SIEGEL: And as the Americans were multiplying in force in Normandy, young French women came from all over the country to prostitute themselves.

ROBERTS: Yes, that's true. I would have to say that prostitution was pervasive in the European theater. There was one Army report that estimated 80 percent of single men and 50 percent of married men would have sex during their stay in Europe. And the U.S. military did not really care that much that it occurred. What it cared about was venereal disease, which soon after the GIs' arrivals in France began to soar to unacceptable levels. But all this was kept from the American public.

SIEGEL: The other issue you address is rape. In the summer of 1944, you write, there was in Normandy a wave or rape accusations by French women against American soldiers. And the U.S. Army's response, as you recount it, was to frame it essentially as a race problem. I want you to describe what happened.

ROBERTS: What happened was the American Army and the juridical system attached to the Army, the JAG office, disproportionately blamed African-American soldiers. Seventy-seven percent of the court-martial prosecutions in the European theater were for African-Americans. They were only 10 percent of the troops.

SIEGEL: We're talking, though, about trials that would take place almost instantly after an accusation.

ROBERTS: Yes. Sometimes three days afterwards.

SIEGEL: And then there were quite a few summary executions by hanging.

ROBERTS: That's right. Many of the men were hung in the towns where the rape - alleged rape occurred. And the hanging was a difficult thing to do in the land of the guillotine, so the U.S. Army actually brought in their own hangman from Texas. I found a file in the National Archives which dealt with this.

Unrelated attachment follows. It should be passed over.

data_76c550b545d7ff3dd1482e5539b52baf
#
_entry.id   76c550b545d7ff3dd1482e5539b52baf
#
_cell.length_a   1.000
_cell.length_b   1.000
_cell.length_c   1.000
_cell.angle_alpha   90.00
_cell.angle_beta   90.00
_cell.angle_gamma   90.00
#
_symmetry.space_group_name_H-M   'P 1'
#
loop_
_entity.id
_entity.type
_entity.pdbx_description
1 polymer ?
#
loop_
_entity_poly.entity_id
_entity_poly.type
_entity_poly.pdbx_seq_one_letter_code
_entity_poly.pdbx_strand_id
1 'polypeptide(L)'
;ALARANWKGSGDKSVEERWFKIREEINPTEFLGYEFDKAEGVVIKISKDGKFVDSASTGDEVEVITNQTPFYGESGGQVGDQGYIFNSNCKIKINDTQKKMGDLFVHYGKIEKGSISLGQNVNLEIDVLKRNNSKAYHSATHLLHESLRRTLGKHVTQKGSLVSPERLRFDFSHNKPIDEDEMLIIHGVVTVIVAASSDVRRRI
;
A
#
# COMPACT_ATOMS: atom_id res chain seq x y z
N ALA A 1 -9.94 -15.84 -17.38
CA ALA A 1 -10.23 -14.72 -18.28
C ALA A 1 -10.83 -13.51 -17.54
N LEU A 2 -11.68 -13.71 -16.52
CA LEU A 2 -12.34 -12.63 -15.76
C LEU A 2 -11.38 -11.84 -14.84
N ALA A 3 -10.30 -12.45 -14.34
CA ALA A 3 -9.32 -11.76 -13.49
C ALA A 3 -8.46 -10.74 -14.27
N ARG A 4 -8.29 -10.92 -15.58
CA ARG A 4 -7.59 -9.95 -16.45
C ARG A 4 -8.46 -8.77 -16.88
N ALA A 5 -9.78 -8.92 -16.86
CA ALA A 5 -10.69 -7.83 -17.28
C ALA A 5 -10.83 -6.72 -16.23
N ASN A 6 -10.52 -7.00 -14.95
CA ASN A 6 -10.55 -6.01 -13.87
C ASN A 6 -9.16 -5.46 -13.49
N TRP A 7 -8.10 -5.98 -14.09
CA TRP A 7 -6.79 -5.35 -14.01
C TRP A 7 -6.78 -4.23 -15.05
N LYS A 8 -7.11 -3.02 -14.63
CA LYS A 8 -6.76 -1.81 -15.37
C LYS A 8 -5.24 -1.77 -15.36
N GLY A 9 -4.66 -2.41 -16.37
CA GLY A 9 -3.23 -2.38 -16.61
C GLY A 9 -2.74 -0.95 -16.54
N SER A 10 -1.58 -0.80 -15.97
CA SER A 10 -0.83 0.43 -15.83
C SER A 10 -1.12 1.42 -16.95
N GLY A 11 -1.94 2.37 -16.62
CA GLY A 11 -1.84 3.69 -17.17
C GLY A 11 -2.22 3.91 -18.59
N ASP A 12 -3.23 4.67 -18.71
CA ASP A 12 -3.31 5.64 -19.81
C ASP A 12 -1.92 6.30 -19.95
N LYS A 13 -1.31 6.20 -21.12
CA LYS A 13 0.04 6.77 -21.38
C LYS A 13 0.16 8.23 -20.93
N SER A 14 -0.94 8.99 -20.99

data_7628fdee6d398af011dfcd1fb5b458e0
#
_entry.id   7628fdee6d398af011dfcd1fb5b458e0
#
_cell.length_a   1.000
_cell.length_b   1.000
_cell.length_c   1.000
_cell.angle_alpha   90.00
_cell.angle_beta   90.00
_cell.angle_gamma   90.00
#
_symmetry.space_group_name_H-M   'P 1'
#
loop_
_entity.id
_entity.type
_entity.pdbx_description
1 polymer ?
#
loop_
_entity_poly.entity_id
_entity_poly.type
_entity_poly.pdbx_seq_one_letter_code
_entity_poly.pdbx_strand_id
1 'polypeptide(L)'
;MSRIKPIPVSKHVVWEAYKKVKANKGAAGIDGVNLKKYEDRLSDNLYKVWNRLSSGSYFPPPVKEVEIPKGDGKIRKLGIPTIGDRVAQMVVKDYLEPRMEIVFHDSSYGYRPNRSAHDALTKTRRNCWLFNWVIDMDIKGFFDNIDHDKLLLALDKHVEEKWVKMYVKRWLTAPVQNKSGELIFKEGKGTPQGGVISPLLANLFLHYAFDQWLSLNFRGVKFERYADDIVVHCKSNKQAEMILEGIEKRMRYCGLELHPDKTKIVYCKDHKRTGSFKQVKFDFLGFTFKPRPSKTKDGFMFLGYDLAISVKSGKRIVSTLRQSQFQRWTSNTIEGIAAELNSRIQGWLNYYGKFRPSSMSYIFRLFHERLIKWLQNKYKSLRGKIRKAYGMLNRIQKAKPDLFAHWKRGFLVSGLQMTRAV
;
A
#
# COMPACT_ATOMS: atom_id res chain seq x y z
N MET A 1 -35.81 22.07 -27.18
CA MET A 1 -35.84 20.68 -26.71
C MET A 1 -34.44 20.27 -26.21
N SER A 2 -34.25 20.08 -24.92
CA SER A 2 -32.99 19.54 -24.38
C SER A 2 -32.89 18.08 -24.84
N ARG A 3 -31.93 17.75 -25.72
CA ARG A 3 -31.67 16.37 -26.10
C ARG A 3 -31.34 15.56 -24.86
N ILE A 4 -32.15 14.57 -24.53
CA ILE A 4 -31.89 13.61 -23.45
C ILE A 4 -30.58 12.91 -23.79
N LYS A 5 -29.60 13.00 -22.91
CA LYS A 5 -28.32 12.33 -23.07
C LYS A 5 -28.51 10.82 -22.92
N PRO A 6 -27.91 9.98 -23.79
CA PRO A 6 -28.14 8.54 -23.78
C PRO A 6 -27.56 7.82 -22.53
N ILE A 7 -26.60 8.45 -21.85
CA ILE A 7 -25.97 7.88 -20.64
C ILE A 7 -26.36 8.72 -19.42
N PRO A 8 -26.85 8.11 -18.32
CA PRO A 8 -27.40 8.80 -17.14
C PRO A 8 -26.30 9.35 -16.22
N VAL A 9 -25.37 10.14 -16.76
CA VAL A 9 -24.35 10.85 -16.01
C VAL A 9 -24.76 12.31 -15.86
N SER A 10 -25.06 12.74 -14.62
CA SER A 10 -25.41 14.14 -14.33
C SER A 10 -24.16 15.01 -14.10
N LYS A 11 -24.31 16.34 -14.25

SIEGEL: Yes. He came with his ropes from...

ROBERTS: He came with his rope, yes. Grisly, very grisly.

SIEGEL: What you've done here is you've described the liberation of France not from the perspective we're accustomed to seeing it told from. This is from the perspective of the French?

ROBERTS: Yes.

SIEGEL: And a very female perspective as well of what's going on. And the war comes out a lot more nuanced in terms of its virtues after we read your book. How do you, as a historian, integrate your sense of this heroic crossing of the English Channel, one of the most - the greatest military exercises in human history and the perhaps inevitable behavior of the troops once they were in France?

BLOCK: Well, I guess like many people I was somewhat surprised when I found out that the GIs were not impeccable soldiers. I began to look at documents in France that were only opened in January of 2005, and in many cases I was the first American to look at them. I grew up in a very patriotic family. My father is a veteran of the Second World War. So all this was difficult for me. But I actually also have to say that there's nothing in my book that tries to condemn or denigrate that great moment.

ROBERTS: What I'm trying to do is give a fuller picture by looking at how the event was seen by the French, to make it richer and more complex. And to me really good history portrays an event not in a sanitized way, but as a way in which you can allow yourself to think of soldiers as human beings.

SIEGEL: Lou Roberts - Mary Louise Roberts, thanks a lot for talking with us today.

ROBERTS: It was a pleasure. Thank you very much.

SIEGEL: Professor Roberts' book is called "What Soldiers Do: Sex and the American GI in World War II France."

BLOCK: This is NPR News.